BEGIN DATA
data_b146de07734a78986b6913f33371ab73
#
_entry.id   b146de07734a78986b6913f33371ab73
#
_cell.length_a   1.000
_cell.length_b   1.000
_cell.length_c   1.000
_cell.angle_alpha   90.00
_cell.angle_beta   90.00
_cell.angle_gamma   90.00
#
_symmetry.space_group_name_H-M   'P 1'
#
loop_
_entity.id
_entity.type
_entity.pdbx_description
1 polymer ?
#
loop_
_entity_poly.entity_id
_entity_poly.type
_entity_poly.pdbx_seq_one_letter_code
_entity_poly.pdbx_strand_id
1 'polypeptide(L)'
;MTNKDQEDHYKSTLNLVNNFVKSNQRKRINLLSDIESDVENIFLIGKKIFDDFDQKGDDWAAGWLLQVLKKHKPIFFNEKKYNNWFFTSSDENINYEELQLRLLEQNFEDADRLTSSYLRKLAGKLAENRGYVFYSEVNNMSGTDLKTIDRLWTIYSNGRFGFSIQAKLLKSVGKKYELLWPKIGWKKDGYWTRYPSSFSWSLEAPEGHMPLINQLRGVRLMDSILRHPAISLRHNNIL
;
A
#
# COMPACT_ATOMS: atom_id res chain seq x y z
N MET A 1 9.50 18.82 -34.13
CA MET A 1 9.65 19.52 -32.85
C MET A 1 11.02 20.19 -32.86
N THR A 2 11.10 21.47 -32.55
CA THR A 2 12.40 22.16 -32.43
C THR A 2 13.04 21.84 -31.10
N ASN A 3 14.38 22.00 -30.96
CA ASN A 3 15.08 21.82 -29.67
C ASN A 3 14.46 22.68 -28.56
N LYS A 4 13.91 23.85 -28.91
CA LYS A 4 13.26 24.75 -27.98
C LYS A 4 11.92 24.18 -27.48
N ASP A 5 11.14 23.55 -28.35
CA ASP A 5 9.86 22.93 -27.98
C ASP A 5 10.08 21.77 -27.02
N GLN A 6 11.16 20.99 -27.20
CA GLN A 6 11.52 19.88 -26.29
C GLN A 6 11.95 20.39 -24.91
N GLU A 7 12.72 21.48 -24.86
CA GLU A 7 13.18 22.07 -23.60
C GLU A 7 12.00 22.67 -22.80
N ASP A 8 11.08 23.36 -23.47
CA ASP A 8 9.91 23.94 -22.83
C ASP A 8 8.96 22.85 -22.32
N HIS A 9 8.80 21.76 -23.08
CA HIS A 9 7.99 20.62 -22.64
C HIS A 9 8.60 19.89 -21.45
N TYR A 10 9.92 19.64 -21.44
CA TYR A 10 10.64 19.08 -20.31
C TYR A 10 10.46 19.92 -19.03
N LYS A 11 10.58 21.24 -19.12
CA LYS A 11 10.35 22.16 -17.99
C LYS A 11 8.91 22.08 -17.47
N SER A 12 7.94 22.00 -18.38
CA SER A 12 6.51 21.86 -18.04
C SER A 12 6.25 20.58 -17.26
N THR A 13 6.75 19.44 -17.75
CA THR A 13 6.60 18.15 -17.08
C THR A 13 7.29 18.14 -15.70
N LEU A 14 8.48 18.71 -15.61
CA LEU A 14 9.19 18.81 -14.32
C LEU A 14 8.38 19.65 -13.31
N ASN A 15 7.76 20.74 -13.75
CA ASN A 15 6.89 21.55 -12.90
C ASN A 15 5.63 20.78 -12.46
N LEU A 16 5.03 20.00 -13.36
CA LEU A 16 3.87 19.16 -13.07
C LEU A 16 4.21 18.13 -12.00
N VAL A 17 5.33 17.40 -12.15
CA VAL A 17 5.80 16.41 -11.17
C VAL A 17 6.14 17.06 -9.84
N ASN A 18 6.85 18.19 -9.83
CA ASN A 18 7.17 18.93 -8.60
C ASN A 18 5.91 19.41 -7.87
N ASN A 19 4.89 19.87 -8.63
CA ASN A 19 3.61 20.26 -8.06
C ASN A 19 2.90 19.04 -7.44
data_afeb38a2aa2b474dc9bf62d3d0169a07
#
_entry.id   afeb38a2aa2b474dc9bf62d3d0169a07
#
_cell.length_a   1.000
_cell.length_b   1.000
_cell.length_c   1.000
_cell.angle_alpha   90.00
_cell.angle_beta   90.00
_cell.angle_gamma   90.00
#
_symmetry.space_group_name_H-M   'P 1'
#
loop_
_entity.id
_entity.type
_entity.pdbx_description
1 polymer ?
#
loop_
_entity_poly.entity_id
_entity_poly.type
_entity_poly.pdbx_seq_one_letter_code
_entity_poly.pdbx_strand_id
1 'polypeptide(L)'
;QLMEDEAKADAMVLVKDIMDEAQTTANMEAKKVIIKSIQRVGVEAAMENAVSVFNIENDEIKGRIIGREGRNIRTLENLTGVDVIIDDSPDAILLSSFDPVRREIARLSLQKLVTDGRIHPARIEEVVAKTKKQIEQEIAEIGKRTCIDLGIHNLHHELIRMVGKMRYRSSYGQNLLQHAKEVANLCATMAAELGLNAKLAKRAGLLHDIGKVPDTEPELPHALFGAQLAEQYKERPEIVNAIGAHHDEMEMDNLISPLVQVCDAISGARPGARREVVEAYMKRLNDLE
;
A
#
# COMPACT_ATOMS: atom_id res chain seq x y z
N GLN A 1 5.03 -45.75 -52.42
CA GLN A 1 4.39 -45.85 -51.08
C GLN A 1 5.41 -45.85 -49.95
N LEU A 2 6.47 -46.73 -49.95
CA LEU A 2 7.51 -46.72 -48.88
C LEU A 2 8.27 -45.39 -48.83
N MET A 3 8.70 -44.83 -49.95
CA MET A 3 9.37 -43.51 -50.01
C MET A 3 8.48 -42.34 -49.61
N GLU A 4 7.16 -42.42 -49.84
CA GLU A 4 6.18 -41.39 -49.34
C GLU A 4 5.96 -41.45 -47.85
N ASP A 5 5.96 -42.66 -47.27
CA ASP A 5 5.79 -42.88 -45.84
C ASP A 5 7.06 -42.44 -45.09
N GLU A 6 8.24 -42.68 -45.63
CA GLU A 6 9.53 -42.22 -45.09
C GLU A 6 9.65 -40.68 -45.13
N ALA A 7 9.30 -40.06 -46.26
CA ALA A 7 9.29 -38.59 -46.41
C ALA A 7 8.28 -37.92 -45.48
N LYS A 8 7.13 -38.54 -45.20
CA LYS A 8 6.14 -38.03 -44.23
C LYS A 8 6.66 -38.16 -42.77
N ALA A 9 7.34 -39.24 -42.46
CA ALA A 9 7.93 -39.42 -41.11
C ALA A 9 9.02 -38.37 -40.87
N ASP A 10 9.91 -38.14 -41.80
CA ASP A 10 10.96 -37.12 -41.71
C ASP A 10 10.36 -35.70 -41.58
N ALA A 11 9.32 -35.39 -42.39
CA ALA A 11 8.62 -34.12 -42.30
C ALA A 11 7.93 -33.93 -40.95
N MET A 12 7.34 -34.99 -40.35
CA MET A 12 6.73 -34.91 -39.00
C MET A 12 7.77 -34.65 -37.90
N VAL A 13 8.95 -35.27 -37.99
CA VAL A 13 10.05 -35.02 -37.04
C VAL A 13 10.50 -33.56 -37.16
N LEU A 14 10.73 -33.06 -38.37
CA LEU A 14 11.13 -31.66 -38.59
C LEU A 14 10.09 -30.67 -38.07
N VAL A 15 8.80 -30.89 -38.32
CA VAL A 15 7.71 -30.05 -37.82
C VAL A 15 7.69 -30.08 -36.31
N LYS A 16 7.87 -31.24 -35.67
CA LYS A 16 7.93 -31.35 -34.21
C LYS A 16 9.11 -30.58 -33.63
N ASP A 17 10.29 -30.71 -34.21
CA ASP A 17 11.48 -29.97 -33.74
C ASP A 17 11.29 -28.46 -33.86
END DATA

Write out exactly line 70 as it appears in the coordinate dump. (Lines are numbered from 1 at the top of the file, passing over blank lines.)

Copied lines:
N LEU A 14 8.48 18.71 -15.61